I did. It's on p.117. It makes reference to "the utilization of an electronic health record for each person in the United States by 2014." That means making a coordinated national effort for health care providers to stop using paper and start using computers. And the idea of doing this in a coordinated way is that health providers will then be able to communicate with each other concerning their patients, as compared with having a Tower of Babel. Which is pretty much what we have now, and it's one of the reasons costs are high.

The creation of this database requires mandatory compliance by health care providers.


You're implying that there will be a central federal database of personal health records. Wrong. Where does the bill say that? "Mandatory compliance" means health providers are going to be pressured to use computers instead of paper.

See Part 2 of HITECH, Sec 13112.


That's on p. 129:

SEC. 13112. APPLICATION TO PRIVATE ENTITIES. Each agency (as defined in such Executive Order issued on August 22, 2006, relating to promoting quality and efficient health care in Federal government administered or sponsored health care programs) shall require in contracts or agreements with health care providers, health plans, or health insurance issuers that as each provider, plan, or issuer implements, acquires, or upgrades health information technology systems, it shall utilize, where available, health information technology systems and products that meet standards and implementation specifications adopted under section 3004 of the Public Health Service Act, as added by section 13101.


That means the government is going to pressure health providers to use computers instead of paper, and to also use computer systems that meet national standards. The point of the standards is so different health providers can communicate with each other. Do you understand the concept of standards? A good place to learn is to read about the history of railroads. In 1860, "seven different gauges were in use in America."

This phony medical records story you're peddling has already been covered at VC, here.

the HITECH Act will require your doctor to provide an electronic copy of your health care records to the federal government


Complete, unadulterated bullshit. Show us where the bill says that.

there will be a quiz tomorrow


The answer to the quiz is already obvious: you're full of it, as I said.

What a surprise that the same people who lied about WMD and about torture are also lying about almost everything else.
4.25.2009 9:07pm
jukeboxgrad (mail):
I just noticed this wonderful Freudian slip from Bush:

we adhere to the international convention of torture


I love it when he tells the truth despite himself. Many, many entertaining examples of exactly that are here.
4.25.2009 9:07pm
Michael Ejercito (mail) (www):

There are many ways that we know waterboarding is torture. Here's one: we called it torture when the Japanese did it. They used various methods, including the method we used. And we called it torture, and prosecuted them for it, when they used that method (pdf). So feel free to explain why it's torture when they do it, but not when we do it.

It has to do with Al Qaeda's lack of protected person status . Nobody is suggesting that Afghan or Iraqi POW's should be waterboarded, let alone that it would be legal to do so.



It should be noted that there is no exception in the federal anti-torture statute for torturers who happen to be spies.


Did not the enhanced interrogations take place in foreign countries like Poland or Thailand? Pretty difficult to exercise federal jurisdiction over those places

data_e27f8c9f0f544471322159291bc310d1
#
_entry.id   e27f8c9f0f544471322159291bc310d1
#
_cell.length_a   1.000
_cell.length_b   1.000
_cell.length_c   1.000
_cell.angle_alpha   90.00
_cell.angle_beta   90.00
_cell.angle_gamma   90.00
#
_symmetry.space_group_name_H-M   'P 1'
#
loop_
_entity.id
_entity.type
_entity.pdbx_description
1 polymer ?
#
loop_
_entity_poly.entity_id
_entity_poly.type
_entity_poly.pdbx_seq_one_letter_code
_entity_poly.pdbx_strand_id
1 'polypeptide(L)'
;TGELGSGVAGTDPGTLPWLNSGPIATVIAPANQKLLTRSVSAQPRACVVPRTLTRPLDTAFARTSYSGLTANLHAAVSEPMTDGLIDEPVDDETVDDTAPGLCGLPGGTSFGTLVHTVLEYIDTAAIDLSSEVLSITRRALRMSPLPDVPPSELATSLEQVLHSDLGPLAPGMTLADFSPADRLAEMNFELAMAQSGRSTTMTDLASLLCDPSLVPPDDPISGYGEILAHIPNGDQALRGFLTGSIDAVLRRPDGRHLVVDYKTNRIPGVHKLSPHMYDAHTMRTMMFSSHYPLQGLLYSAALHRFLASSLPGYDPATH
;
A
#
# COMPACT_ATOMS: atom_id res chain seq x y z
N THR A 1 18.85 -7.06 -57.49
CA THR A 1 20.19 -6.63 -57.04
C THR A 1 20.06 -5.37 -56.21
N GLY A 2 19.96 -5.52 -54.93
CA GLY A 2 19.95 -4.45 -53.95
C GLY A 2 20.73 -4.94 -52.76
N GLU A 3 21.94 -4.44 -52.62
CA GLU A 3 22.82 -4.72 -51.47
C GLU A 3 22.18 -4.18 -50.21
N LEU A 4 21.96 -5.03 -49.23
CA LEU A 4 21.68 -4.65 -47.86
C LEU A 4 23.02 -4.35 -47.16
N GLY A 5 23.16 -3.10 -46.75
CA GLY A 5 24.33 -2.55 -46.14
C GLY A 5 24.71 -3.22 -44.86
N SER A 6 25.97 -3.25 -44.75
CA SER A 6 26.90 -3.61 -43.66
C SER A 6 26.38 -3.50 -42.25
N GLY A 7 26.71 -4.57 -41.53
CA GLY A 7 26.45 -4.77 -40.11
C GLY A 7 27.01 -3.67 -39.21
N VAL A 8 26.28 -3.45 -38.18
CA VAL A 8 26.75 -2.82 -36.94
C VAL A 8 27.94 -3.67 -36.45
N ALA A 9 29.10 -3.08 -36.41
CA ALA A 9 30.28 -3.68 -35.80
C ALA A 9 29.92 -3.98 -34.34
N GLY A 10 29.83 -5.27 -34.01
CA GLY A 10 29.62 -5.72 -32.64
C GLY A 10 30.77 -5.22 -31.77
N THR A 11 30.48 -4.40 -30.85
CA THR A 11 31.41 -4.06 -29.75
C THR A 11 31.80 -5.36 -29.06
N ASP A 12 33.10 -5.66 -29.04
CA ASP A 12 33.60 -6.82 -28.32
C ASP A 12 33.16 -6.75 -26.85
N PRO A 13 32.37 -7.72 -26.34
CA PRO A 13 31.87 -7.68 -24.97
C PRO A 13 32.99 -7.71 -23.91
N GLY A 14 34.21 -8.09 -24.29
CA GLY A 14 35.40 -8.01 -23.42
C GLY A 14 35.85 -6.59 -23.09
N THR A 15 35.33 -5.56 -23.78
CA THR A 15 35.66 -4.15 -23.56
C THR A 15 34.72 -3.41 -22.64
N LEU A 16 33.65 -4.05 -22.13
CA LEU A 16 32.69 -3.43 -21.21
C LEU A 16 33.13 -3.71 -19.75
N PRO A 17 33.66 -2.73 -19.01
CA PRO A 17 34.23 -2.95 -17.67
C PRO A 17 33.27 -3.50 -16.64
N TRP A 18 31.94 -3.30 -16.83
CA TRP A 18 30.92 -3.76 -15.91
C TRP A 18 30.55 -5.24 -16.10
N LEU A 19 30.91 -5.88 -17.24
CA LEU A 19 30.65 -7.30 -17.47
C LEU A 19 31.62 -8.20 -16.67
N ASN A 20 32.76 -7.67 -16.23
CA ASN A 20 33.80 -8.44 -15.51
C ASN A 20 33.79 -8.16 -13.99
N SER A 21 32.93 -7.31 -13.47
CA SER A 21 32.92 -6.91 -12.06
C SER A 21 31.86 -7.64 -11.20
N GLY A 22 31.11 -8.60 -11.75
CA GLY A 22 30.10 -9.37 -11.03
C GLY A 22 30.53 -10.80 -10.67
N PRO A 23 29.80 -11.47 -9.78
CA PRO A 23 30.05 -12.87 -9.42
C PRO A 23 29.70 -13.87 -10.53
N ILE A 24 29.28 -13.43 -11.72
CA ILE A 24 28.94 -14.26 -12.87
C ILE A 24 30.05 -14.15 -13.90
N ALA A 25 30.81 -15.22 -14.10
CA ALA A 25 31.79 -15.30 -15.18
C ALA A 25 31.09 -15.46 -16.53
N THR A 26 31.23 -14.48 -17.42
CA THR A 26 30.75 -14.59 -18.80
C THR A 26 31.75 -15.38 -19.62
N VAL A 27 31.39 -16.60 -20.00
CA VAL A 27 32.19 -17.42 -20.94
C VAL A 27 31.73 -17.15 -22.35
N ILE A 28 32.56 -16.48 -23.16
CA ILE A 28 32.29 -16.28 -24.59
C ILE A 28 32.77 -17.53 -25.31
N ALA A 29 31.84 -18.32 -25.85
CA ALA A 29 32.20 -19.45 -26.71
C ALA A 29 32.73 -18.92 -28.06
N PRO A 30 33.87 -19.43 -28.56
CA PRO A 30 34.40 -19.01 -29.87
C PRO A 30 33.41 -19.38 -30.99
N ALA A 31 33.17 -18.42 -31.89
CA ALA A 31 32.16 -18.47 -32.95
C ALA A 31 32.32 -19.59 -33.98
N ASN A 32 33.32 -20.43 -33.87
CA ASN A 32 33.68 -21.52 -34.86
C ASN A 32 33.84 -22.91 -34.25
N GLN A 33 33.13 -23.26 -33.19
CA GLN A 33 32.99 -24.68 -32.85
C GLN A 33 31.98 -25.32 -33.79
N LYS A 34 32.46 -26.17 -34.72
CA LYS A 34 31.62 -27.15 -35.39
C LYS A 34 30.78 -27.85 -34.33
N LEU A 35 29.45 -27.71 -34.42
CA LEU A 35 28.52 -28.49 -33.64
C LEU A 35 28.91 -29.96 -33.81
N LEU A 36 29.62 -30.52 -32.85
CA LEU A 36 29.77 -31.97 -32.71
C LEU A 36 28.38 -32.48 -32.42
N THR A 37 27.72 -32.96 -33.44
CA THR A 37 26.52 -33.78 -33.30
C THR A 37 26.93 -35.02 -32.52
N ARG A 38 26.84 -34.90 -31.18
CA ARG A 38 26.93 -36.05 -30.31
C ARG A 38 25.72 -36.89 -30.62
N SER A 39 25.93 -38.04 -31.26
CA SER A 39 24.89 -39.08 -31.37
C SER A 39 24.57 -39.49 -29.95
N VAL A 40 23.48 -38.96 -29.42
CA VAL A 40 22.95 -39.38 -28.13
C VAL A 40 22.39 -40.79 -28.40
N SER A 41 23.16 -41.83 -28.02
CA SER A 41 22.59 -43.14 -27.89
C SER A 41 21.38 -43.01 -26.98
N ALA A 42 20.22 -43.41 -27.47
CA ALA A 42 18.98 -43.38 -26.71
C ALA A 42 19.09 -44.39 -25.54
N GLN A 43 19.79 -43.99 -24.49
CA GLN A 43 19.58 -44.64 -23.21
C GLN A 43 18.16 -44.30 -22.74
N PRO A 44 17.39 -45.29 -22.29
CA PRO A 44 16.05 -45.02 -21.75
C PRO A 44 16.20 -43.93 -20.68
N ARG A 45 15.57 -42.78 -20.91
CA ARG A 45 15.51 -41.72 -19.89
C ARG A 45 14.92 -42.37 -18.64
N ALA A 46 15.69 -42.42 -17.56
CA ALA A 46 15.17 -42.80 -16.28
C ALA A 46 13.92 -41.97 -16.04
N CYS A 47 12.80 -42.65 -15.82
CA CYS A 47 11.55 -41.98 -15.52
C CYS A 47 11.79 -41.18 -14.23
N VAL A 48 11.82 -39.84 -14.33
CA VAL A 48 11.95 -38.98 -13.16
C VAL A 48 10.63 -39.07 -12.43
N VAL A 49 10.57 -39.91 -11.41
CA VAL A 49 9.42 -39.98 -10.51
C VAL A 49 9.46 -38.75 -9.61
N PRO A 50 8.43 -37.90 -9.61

4.25.2009 9:15pm
Michael Ejercito (mail) (www):

You seem to be making the wacky claim that if a particular act performed once is not torture, then it cannot possibly be considered torture, even if it's repeated many times. Because there's no relevance to the concept of "cumulative effect." Really? Hmm, let's see. Say I deprive you of sleep for one hour. Then I walk away and never see you again. Not torture, right? Now let's say I deprive you of sleep for one hour, and then come back ten minutes later and do it again. And let's say I repeat this process, say, a thousand times. That means you haven't slept for 49 days. Still not torture? Really?

Sleep deprivation is not torture, period .
4.25.2009 9:17pm
zuch (mail) (www):
John Moore:
Here's a great chance for Republicans to start their revenge (which hopefully they won't do, unlike the Bush haters):
Legal experts say the SEC could go after federal officials for aiding and abetting if they did in fact tell [Bank of America CEO Ken] Lewis to keep mum on Merrill’s mounting losses, but that it is the bank’s obligation to inform shareholders of decisions that could materially affect the firm’s fortunes.

Lewis said he was instructed to not make a public disclosure about potential government financing. When asked where that instruction came from, Lewis responded: “Paulson.”
Ummmm .... Paulson was Dubya's Terasury Secretary.

Cheers,
4.25.2009 9:26pm
MarkField (mail):

Did not the enhanced interrogations take place in foreign countries like Poland or Thailand? Pretty difficult to exercise federal jurisdiction over those places


The torture statute ONLY applies to acts done overseas.
4.25.2009 9:40pm
Andrew J. Lazarus (mail):
Ejercito: (1) I wasn't aware of the mistreatment of suspected deserters in the Civil War. I don't believe, however, that the showers used were as bad as or worse than waterboarding. I don't think you can conclude this from the fact they use more water. (2) Whether AQ members are protected persons in the sense of GC POWs is irrelevant to the International Convention Against Torture, and also to GC Common Article 3. (3) The USA has long-arm statutes with respect to torture and with respect to certain other crimes. Go on a child-sex tour of Thailand. When you come back, you will discover something about Federal jurisdiction. (4) Sleep deprivation was a favorite torture technique of Communist secret police, because it left no marks. Menachem Begin (no softie):